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DYNOCC

Project name:

DYNOCC – El Niño Dynamics and Effects Observed with Radio Occultation

Project leader:

Barbara Scherllin-Pirscher

Projekt team:

Barbara Scherllin-Pirscher
Andrea K. Steiner

Partners:

L. Haimberger, Dep. of Meteorology and Geophysics, Univ. of Vienna, Austria

W. J. Randel, National Center for Atmospheric Research (NCAR) and University Corporation for Atmospheric Research (UCAR), Boulder, CO, USA

S. S. Leroy, Anderson Group, Harvard University, Cambridge, MA, USA

Sponsor:      

Hertha Firnberg-Position, FWF – Austrian Science Fund

 

 

Abstract:

El Niño Southern Oscillation (ENSO) is a coupled ocean-atmosphere phenomenon, which links sea surface temperature (SST) and ocean heat content to atmospheric dynamics. ENSO is the most significant mode of interannual climate variability of the tropical troposphere. Variations of convection, atmospheric temperature and circulation are strongly pronounced at tropospheric low latitudes but signatures associated with ENSO have also been observed at high latitudes as well as at stratospheric altitudes. Numerous studies over the last decades have analyzed the influence of ENSO on atmospheric temperature using observational data, e.g., from radiosondes or satellites, reanalyses, or model data. Since traditional observations have limited spatial coverage and most satellite data have a low vertical resolution in the upper troposphere and lower stratosphere (UTLS) region, substantial uncertainties remain in atmospheric dynamics in the UTLS during El Niño and La Niña conditions.

In this context radio occultation (RO) offers new possibilities by providing high quality observations in the UTLS with global coverage. Atmospheric parameters like temperature, pressure, and geopotential height are retrieved with high vertical resolution and high accuracy and precision. A continuous RO record is available since 2001 but the number of RO measurements increased significantly in 2006, with the launch of the six Formosat-3/COSMIC (F3C) satellites. This constellation tracked more than 2000 RO events per day, enabling the derivation of fine-resolved atmospheric fields.

The central aim of the proposed project DYNOCC is the assessment of ENSO related atmospheric dynamics and its effects on troposphere-stratosphere processes from this novel multi-year RO record. In a first step I will perform a thorough investigation of UTLS ENSO signals in temperature, pressure, geopotential height, and water vapor to analyze the detailed vertical and horizontal structure of ENSO. The consistency of results obtained from RO will be checked using data from other observations as well as from analyses and reanalyses. Furthermore, I will validate a state-of-the-art global climate model with regard to its representation of the vertical UTLS ENSO structure. In a second step I will use high resolution RO data to investigate details of atmospheric waves associated with local heating induced by El Niño. This will allow gaining deeper understanding of natural climate variability in the transition between the troposphere and stratosphere, an important coupling layer in the atmosphere which is a topic of active current research. Finally, I will use precise RO-based geopotential height profiles on constant pressure surfaces to investigate the vertical and horizontal displacement of the geostrophic zonal wind during El Niño and La Niña conditions.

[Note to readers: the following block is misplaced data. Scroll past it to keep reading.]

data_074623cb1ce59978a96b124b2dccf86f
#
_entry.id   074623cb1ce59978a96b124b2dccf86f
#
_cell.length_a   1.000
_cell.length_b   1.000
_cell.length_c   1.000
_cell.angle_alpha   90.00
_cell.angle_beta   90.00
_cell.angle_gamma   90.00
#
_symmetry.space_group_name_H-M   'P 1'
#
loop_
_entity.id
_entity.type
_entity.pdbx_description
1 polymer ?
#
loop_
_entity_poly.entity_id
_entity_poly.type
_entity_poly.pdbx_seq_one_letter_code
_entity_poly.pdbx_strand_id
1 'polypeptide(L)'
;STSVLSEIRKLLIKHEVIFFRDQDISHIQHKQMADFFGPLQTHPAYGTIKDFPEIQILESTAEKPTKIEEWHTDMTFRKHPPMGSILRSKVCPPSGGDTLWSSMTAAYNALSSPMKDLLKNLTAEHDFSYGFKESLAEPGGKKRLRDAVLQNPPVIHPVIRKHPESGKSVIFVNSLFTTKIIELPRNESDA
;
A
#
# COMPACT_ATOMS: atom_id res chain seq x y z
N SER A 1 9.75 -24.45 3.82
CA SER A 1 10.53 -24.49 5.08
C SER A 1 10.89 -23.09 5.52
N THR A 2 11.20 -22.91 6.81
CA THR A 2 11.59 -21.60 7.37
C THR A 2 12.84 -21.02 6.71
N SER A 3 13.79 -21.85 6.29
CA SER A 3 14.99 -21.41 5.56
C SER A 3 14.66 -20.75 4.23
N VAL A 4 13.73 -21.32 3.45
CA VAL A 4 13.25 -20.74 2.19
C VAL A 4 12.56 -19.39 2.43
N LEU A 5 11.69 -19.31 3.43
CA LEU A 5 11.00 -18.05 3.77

Addressing these key issues, DYNOCC aims at adding detailed understanding of atmospheric dynamics associated with natural climate variability. Extending the application of RO to further research fields, DYNOCC will strengthen its value also outside of the RO community.

Contact

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